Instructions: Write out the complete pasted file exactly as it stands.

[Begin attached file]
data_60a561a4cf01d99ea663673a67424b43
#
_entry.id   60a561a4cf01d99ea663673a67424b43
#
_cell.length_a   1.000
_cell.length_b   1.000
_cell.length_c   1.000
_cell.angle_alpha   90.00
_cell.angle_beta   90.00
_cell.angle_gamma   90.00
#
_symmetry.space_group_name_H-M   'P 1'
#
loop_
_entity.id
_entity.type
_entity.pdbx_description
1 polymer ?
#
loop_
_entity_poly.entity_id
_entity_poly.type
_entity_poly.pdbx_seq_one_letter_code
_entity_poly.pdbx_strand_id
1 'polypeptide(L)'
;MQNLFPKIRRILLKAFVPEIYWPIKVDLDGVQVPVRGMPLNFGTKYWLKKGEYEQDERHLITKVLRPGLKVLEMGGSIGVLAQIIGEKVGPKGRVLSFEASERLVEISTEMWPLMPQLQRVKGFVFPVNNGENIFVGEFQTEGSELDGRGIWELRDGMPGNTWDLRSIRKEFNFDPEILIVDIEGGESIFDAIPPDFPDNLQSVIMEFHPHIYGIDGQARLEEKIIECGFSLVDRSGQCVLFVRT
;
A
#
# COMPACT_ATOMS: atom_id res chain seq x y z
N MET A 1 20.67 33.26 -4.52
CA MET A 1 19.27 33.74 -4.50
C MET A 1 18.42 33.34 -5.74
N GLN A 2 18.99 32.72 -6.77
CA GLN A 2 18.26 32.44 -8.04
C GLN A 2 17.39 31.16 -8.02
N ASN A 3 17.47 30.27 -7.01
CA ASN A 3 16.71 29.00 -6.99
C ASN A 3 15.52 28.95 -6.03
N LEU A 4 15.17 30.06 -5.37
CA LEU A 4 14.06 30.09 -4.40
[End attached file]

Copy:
data_60a561a4cf01d99ea663673a67424b43
#
_entry.id   60a561a4cf01d99ea663673a67424b43
#
_cell.length_a   1.000
_cell.length_b   1.000
_cell.length_c   1.000
_cell.angle_alpha   90.00
_cell.angle_beta   90.00
_cell.angle_gamma   90.00
#
_symmetry.space_group_name_H-M   'P 1'
#
loop_
_entity.id
_entity.type
_entity.pdbx_description
1 polymer ?
#
loop_
_entity_poly.entity_id
_entity_poly.type
_entity_poly.pdbx_seq_one_letter_code
_entity_poly.pdbx_strand_id
1 'polypeptide(L)'
;MQNLFPKIRRILLKAFVPEIYWPIKVDLDGVQVPVRGMPLNFGTKYWLKKGEYEQDERHLITKVLRPGLKVLEMGGSIGVLAQIIGEKVGPKGRVLSFEASERLVEISTEMWPLMPQLQRVKGFVFPVNNGENIFVGEFQTEGSELDGRGIWELRDGMPGNTWDLRSIRKEFNFDPEILIVDIEGGESIFDAIPPDFPDNLQSVIMEFHPHIYGIDGQARLEEKIIECGFSLVDRSGQCVLFVRT
;
A
#
# COMPACT_ATOMS: atom_id res chain seq x y z
N MET A 1 20.67 33.26 -4.52
CA MET A 1 19.27 33.74 -4.50
C MET A 1 18.42 33.34 -5.74
N GLN A 2 18.99 32.72 -6.77
CA GLN A 2 18.26 32.44 -8.04
C GLN A 2 17.39 31.16 -8.02
N ASN A 3 17.47 30.27 -7.01
CA ASN A 3 16.71 29.00 -6.99
C ASN A 3 15.52 28.95 -6.03
N LEU A 4 15.17 30.06 -5.37
CA LEU A 4 14.06 30.09 -4.40